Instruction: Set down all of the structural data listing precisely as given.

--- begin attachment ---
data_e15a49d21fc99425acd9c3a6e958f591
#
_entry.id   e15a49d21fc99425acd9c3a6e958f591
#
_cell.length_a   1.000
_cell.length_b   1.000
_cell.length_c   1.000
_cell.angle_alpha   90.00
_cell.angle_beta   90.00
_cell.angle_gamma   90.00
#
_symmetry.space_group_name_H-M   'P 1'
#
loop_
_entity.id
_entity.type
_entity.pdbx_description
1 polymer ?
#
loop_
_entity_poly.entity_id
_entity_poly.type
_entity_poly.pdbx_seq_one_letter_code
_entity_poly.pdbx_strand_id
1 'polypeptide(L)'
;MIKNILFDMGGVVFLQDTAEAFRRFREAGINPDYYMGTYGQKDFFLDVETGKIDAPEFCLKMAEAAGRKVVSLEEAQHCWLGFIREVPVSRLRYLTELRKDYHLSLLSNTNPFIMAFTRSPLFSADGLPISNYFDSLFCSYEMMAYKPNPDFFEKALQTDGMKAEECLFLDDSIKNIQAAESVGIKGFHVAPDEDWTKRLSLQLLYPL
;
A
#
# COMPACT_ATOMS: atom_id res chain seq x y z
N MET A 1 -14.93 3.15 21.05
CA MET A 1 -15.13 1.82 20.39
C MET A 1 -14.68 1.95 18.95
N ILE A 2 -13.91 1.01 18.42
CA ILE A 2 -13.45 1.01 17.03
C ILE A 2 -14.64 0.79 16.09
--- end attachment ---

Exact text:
data_e15a49d21fc99425acd9c3a6e958f591
#
_entry.id   e15a49d21fc99425acd9c3a6e958f591
#
_cell.length_a   1.000
_cell.length_b   1.000
_cell.length_c   1.000
_cell.angle_alpha   90.00
_cell.angle_beta   90.00
_cell.angle_gamma   90.00
#
_symmetry.space_group_name_H-M   'P 1'
#
loop_
_entity.id
_entity.type
_entity.pdbx_description
1 polymer ?
#
loop_
_entity_poly.entity_id
_entity_poly.type
_entity_poly.pdbx_seq_one_letter_code
_entity_poly.pdbx_strand_id
1 'polypeptide(L)'
;MIKNILFDMGGVVFLQDTAEAFRRFREAGINPDYYMGTYGQKDFFLDVETGKIDAPEFCLKMAEAAGRKVVSLEEAQHCWLGFIREVPVSRLRYLTELRKDYHLSLLSNTNPFIMAFTRSPLFSADGLPISNYFDSLFCSYEMMAYKPNPDFFEKALQTDGMKAEECLFLDDSIKNIQAAESVGIKGFHVAPDEDWTKRLSLQLLYPL
;
A
#
# COMPACT_ATOMS: atom_id res chain seq x y z
N MET A 1 -14.93 3.15 21.05
CA MET A 1 -15.13 1.82 20.39
C MET A 1 -14.68 1.95 18.95
N ILE A 2 -13.91 1.01 18.42
CA ILE A 2 -13.45 1.01 17.03
C ILE A 2 -14.64 0.79 16.09